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Senator Juan Edgardo Angara (left photo), chair of the committee on ways and means, stresses a point on the “Tax Reform For Acceleration And Inclusion” focused on Amending the Estate Tax and Donor’s Tax and the Imposition of eight percent gross receipts tax on self-employed and professionals during the Senate public hearing last July 6. With him are Minority Leader Franklin Drilon (left) and Senator Sherwin Gatchalian. At right is Finance Undersecretary Dr. Karl Kendrick Chua. PNA

DOF wants GRT an option not a rule on tax payments

The Department of Finance (DOF) wanted the eight percent gross receipts tax (GRT) on self-employed and professionals as an option and not a mandated scheme for income tax payments as stated in the House of Representatives’ version of the tax reform program.

In a Senate public hearing, Finance Undersecretary Karl Kendrick Chua said the agency proposed the government provides two systems for self-employed and professionals with gross receipts or gross sales of P3 million and below in which the graduated system will be maintained, while the eight GRT as an option for tax computation.

“The House Bill (5636) mandates all self-employed and professionals whose gross sales or gross receipts are below P3 million to pay the 8.0 percent flat tax on gross sales or gross receipts in lieu of the income and the percentage tax,” he said.

He noted the three percent GRT would account for percentage tax and the five percent will be the average effective tax rate that self-employed and professionals are paying as share of their gross sales or receipts.

But for self-employed and professionals whose gross receipts or gross sales exceed the P3 million-threshold, they will be taxed in the same manner as corporations in terms of rate, the minimum income tax and allowable deductions.

Senator Sonny Angara, chairman of the Senate ways and means committee which is conducting the hearing on the tax reform measure, welcomed a provision in the proposed comprehensive tax reform package that seeks to exempt micro businesses and marginal income earners from income tax.

Under present tax regulations, marginal income earners are self-employed individuals deriving gross sales or receipts not exceeding P100,000.

Among them are farmers and fisherfolk selling directly to consumers, small sari-sari stores, small carinderias or turo-turos, and drivers or operators of a single unit tricycle.

Currently, marginal income earners are exempted from paying business taxes such as VAT and percentage tax but are still subject to income tax.

Micro businesses with assets below P3 million may be exempt from income tax, pursuant to the existing Barangay Micro Business Enterprise law, but they need to register first at the City Office of the Treasurer in their area.

“By automatically exempting, in effect, marginal income earners and micro businesses from income tax, we would finally afford them equal protection and benefits that the minimum wage earners have long been enjoying,” Angara said.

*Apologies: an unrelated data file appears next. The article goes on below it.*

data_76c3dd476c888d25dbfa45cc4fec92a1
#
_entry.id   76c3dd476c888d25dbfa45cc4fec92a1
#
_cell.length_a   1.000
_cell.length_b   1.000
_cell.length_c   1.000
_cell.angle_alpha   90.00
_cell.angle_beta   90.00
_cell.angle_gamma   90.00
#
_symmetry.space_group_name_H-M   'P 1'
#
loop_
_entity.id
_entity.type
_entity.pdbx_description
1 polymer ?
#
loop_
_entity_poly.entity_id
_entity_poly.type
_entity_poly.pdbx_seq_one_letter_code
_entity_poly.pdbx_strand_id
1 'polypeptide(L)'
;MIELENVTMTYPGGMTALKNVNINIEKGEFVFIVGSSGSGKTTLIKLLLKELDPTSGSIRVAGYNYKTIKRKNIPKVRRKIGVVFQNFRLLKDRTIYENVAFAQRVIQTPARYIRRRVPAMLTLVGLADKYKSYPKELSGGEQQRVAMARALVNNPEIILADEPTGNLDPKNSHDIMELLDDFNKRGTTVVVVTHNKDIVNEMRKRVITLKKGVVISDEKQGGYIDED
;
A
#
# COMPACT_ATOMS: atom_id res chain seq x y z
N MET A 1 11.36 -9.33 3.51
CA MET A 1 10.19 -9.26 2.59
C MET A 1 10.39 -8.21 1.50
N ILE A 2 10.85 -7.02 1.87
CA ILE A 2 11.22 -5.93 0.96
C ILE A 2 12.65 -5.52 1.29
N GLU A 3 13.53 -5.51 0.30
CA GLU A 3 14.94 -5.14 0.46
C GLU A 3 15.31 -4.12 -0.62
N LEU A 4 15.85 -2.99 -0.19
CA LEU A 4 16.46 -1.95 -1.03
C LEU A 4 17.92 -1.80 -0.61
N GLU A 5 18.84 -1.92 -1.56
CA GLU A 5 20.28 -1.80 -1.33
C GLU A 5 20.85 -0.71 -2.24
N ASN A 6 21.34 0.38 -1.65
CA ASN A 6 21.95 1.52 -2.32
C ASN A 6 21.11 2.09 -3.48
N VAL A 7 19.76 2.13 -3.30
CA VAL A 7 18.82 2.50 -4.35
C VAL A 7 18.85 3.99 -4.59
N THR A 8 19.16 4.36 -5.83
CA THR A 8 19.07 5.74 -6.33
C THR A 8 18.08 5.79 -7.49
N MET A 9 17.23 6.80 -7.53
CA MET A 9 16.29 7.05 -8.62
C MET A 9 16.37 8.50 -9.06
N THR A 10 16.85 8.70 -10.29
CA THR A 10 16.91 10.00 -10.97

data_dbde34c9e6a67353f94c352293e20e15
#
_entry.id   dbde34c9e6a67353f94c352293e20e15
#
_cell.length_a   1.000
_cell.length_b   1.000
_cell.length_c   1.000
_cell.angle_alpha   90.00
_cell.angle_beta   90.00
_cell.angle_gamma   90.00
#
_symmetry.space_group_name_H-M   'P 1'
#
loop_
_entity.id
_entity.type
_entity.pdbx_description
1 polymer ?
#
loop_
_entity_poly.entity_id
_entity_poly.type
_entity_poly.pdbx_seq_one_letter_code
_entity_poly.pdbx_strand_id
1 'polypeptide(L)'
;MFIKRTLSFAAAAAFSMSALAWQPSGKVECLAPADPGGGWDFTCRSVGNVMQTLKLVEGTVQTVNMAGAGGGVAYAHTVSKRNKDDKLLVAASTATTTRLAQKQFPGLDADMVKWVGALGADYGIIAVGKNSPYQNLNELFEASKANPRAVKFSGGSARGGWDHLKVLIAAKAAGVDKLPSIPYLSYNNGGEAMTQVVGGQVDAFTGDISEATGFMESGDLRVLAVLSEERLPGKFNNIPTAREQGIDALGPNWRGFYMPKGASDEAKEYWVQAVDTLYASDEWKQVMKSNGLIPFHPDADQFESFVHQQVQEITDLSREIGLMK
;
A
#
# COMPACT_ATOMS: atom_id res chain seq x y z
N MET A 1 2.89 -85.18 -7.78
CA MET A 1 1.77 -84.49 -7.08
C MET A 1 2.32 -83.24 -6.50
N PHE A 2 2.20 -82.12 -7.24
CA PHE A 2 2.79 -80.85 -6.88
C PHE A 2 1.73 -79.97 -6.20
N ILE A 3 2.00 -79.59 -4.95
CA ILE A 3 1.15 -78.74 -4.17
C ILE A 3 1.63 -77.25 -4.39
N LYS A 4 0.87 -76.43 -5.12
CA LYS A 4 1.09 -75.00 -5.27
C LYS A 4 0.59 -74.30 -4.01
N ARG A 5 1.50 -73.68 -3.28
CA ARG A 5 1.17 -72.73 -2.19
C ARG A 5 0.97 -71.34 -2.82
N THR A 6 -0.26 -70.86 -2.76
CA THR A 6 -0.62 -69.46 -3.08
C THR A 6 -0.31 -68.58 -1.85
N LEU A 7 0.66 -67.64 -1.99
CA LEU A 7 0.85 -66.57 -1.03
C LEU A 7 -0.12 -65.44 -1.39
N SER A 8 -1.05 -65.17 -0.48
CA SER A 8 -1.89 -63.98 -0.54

Under the bill approved by the House of Representatives, a distinction has been made between compensation income earners and the self-employed or professionals in the proposed new income tax regime.

According to the Department of Finance, it seeks to impose a one-time flat tax to self-employed and professionals so as to encourage these hard-to-tax individuals to voluntarily and timely comply with their tax obligations.

Angara said he will study carefully the various proposals on how to reform the tax regime for self-employed and professionals so it would ultimately benefit the small businesses.

Chua, however, said the DOF preferred that the eight percent GRT as an option so micro entrepreneurs would not be forced to pay the flat tax rate, especially if they incur losses.

The DOF official also addressed the concerns of some stakeholders that micro entrepreneurs enjoying the tax exemptions under the Barangay Micro Business Enterprise (BMBE) Law will be forced to pay the eight percent GRT.

Chua stressed that this part of the tax reform program is not necessarily harmful to micro, small, and medium enterprises (MSMEs).

“In our proposed reform, it is not necessarily bad. Because the average return in asset is five to 10 percent.

So that means, if the income is around P150,000 to P300,000 it will be exempted because the exemption will be in the tax reform, which is P250,000,” Chua said.

He said micro enterprises with an asset of P3 million would likely posts sales of P100,000 to P150,000.

Bureau of MSME Development Division Chief Alice Opeño said around 9,000 micro entrepreneurs were registered under the BMBE Law out of more than 800,000 micro enterprises.

Meanwhile, data from the Bureau of Internal Revenues showed that the government collected some P31.04 billion from over 517,668 self-employed and professionals in 2014.